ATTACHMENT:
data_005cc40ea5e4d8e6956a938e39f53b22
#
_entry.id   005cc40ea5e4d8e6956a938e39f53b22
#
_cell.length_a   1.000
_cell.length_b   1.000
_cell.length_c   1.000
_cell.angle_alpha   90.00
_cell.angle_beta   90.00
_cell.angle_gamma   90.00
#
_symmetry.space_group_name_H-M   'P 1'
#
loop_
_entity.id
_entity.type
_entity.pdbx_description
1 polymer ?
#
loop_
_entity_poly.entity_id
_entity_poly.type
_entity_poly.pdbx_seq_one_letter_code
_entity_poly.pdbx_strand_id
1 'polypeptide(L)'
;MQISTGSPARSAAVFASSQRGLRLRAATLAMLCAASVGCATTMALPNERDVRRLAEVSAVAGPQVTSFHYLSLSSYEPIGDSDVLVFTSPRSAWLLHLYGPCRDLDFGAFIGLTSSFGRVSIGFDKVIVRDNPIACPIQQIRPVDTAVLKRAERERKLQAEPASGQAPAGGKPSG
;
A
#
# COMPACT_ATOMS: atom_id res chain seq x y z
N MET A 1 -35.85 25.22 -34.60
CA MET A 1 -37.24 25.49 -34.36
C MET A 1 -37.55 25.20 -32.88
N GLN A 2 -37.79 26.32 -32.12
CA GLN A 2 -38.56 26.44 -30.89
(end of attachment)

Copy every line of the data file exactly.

data_005cc40ea5e4d8e6956a938e39f53b22
#
_entry.id   005cc40ea5e4d8e6956a938e39f53b22
#
_cell.length_a   1.000
_cell.length_b   1.000
_cell.length_c   1.000
_cell.angle_alpha   90.00
_cell.angle_beta   90.00
_cell.angle_gamma   90.00
#
_symmetry.space_group_name_H-M   'P 1'
#
loop_
_entity.id
_entity.type
_entity.pdbx_description
1 polymer ?
#
loop_
_entity_poly.entity_id
_entity_poly.type
_entity_poly.pdbx_seq_one_letter_code
_entity_poly.pdbx_strand_id
1 'polypeptide(L)'
;MQISTGSPARSAAVFASSQRGLRLRAATLAMLCAASVGCATTMALPNERDVRRLAEVSAVAGPQVTSFHYLSLSSYEPIGDSDVLVFTSPRSAWLLHLYGPCRDLDFGAFIGLTSSFGRVSIGFDKVIVRDNPIACPIQQIRPVDTAVLKRAERERKLQAEPASGQAPAGGKPSG
;
A
#
# COMPACT_ATOMS: atom_id res chain seq x y z
N MET A 1 -35.85 25.22 -34.60
CA MET A 1 -37.24 25.49 -34.36
C MET A 1 -37.55 25.20 -32.88
N GLN A 2 -37.79 26.32 -32.12
CA GLN A 2 -38.56 26.44 -30.89